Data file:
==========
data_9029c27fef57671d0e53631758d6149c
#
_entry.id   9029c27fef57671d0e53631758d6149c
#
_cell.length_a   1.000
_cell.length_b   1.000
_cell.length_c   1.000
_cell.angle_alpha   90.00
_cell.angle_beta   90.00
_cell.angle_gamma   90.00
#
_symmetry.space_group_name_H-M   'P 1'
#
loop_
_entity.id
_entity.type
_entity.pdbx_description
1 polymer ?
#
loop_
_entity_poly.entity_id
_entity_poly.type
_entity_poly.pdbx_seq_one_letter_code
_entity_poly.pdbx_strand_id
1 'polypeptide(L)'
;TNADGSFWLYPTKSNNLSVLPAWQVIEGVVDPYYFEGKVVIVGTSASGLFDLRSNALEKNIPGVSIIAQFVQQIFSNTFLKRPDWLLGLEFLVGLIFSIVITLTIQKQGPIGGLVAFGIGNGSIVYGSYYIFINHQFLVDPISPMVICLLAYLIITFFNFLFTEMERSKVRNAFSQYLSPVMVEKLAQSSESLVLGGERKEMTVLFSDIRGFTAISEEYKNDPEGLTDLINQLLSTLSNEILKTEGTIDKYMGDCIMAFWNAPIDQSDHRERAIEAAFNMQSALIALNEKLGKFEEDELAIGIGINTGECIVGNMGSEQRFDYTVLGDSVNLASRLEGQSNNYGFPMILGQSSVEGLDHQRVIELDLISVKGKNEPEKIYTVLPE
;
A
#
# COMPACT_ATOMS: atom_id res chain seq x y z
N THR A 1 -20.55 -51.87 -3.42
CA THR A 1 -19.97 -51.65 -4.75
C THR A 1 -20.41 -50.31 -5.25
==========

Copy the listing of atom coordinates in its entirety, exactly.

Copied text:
data_9029c27fef57671d0e53631758d6149c
#
_entry.id   9029c27fef57671d0e53631758d6149c
#
_cell.length_a   1.000
_cell.length_b   1.000
_cell.length_c   1.000
_cell.angle_alpha   90.00
_cell.angle_beta   90.00
_cell.angle_gamma   90.00
#
_symmetry.space_group_name_H-M   'P 1'
#
loop_
_entity.id
_entity.type
_entity.pdbx_description
1 polymer ?
#
loop_
_entity_poly.entity_id
_entity_poly.type
_entity_poly.pdbx_seq_one_letter_code
_entity_poly.pdbx_strand_id
1 'polypeptide(L)'
;TNADGSFWLYPTKSNNLSVLPAWQVIEGVVDPYYFEGKVVIVGTSASGLFDLRSNALEKNIPGVSIIAQFVQQIFSNTFLKRPDWLLGLEFLVGLIFSIVITLTIQKQGPIGGLVAFGIGNGSIVYGSYYIFINHQFLVDPISPMVICLLAYLIITFFNFLFTEMERSKVRNAFSQYLSPVMVEKLAQSSESLVLGGERKEMTVLFSDIRGFTAISEEYKNDPEGLTDLINQLLSTLSNEILKTEGTIDKYMGDCIMAFWNAPIDQSDHRERAIEAAFNMQSALIALNEKLGKFEEDELAIGIGINTGECIVGNMGSEQRFDYTVLGDSVNLASRLEGQSNNYGFPMILGQSSVEGLDHQRVIELDLISVKGKNEPEKIYTVLPE
;
A
#
# COMPACT_ATOMS: atom_id res chain seq x y z
N THR A 1 -20.55 -51.87 -3.42
CA THR A 1 -19.97 -51.65 -4.75
C THR A 1 -20.41 -50.31 -5.25